Private tenants in Stoke Newington threaten rent strike as fears of mass evictions grow
PUBLISHED: 12:20 24 April 2020 | UPDATED: 12:53 30 April 2020
Private tenants in Stoke Newington are threatening a rent strike after being refused a discount during the coronavirus lockdown – as thousands of people face going into arrears and fears of mass evictions grow.
More than 100 renters in Somerford Grove, behind Beyond Retro, wrote to their managing agent and corporate landlord asking for a 20 per cent reduction in rent and an agreement no-one would be evicted because they couldn’t pay during the pandemic.
But an agent at Tower Quay emailed back saying the landlord had its own financial commitments that needed to be maintained and the request was “unreasonable”.
They also told tenants that savings including “reduced work travel, work clothing, lunches, cancelled holidays and entertainment” would minimise the impact of their reduced income.
The email added: “Subsequently when all of this is taken into account, in most cases we believe the impact on disposable income will be minimal, and there is therefore no justification for any reduction in rent, especially considering that whilst tenants are isolating the wear and tear in properties is increasing which will be at the cost of the landlord.”
The government has been accused of offering little in the way of support for private renters. Aside from a three-month eviction freeze that ends on June 30, ministers have introduced a three-month mortgage holiday for landlords and urged them to show “compassion” to struggling tenants.
Hackney’s mayoral advisor for private renting Cllr Sem Moema has also told landlords to be “less hostile and patronising” and help tenants who can’t pay rent.
London Renters Union, which represents almost 3,000 private tenants in the capital including those at Somerford Grove, has warned of an “unprecedented crisis of poverty, evictions and homelessness” and called for a rent freeze and a permanent ban on evictions over Covid-19 related arrears.
And London mayor Sadiq Khan on Thursday called for the government to make up shortfalls in rent payments, and said London faced a “ticking timebomb of debt, arrears and widespread evictions” once the freeze ended.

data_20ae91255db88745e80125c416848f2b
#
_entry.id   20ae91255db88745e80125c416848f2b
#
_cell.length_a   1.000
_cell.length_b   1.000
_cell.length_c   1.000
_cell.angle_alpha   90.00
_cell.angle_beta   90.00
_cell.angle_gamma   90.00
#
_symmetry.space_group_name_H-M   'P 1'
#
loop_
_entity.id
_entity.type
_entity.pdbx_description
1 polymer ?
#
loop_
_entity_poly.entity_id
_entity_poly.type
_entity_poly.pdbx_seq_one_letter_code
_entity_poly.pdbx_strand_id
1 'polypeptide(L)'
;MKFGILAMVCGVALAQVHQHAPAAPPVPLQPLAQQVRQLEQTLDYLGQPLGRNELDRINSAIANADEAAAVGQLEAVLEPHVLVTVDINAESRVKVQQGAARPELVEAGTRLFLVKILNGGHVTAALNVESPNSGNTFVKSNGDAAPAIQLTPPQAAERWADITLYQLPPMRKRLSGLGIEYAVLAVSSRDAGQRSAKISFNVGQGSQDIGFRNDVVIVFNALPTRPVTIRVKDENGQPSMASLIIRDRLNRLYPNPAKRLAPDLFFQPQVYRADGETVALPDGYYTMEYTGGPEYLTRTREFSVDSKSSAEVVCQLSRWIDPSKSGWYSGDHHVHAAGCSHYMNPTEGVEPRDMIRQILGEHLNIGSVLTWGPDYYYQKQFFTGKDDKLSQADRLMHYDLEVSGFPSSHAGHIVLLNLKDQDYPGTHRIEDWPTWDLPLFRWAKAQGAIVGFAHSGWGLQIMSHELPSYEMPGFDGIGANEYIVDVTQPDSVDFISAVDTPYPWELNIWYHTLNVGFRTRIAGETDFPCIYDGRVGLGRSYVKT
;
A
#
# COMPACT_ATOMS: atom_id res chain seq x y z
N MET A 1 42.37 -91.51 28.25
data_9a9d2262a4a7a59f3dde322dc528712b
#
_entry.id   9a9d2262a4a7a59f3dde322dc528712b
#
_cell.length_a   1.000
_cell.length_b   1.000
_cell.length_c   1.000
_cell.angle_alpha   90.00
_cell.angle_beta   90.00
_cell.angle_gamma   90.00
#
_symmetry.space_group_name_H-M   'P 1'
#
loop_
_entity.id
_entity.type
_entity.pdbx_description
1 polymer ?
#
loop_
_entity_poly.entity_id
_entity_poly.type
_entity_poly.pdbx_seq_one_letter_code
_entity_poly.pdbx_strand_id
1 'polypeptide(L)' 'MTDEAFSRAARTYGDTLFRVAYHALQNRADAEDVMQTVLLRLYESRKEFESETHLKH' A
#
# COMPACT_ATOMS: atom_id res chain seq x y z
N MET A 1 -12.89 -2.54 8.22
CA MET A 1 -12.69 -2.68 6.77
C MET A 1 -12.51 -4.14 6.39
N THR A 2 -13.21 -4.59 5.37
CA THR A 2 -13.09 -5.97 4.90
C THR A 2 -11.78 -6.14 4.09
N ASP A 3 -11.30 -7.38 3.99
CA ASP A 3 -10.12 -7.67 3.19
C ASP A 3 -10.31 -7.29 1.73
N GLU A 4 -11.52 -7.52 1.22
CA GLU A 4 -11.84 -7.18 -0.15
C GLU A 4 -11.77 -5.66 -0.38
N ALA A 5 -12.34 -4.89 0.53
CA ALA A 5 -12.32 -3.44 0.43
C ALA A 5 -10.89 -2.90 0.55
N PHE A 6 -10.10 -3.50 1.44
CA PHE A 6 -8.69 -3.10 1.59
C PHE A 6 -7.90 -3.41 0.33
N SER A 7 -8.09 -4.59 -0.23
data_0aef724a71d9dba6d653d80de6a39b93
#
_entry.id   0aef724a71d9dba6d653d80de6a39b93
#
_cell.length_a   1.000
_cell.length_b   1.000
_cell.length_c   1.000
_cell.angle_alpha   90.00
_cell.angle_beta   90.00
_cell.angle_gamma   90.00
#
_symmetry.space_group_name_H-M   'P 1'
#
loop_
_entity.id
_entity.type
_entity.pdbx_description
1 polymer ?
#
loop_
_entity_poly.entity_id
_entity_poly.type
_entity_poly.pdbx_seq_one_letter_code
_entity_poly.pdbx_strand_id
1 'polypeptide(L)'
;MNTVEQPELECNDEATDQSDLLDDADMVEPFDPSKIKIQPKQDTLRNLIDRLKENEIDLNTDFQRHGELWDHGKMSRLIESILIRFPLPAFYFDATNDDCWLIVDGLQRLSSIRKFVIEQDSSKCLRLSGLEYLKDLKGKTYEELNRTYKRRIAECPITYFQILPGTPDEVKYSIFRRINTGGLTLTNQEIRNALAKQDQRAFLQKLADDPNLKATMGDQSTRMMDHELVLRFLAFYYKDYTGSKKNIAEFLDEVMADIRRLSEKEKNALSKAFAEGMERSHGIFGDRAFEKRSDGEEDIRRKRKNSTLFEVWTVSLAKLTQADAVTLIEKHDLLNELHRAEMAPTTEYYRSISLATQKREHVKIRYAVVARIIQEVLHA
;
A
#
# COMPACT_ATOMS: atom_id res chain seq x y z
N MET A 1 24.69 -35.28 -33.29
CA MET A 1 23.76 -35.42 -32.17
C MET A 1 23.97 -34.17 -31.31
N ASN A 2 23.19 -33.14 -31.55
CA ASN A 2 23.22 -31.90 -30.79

The corporate landlord and freeholder for some of the flats in Somerford Grove is Somerford Assets 3, which is majority owned by billionaire property developer John Christodoulou. There is no suggestion Mr Christodoulou is aware of either the tenants’ request or the agent’s response.
Some tenants there are still working on full pay, others have been furloughed or laid off, while there are also students and freelance creatives who have lost all income. Many live in house shares where some people can pay rent, and others can’t. It’s already causing tension in some flats, according to Marc Sutton, one of the organisers.
“In one flat someone has moved out and said they can’t pay rent anymore,” he said. “Their flatmate has now been told they are liable for the rent. Many people are in trouble.”
They also fear widespread eviction notices when the freeze ends on July 1, and discussions are taking place over Zoom on a possible strike.
“We’ve said we want a 20% reduction and no evictions, and what we are also really aiming for is to get no one going into debt or promising they will pay back rent later if they can only pay a fraction now,” said Marc.
One tenant said he was offered individual rent relief, but the contract said it would be void if he discussed it with anyone.
Another out-of-work tenant was saving for a house but has now had to use that cash to pay his share of the £2,300 a month rent for his three-bed flat.
“I work as a freelancer in the creative industry,” he said. “I haven’t had any work since the lockdown. Even if I have to forget about my dreams I will use my funds but I don’t think a 20% reduction is unreasonable.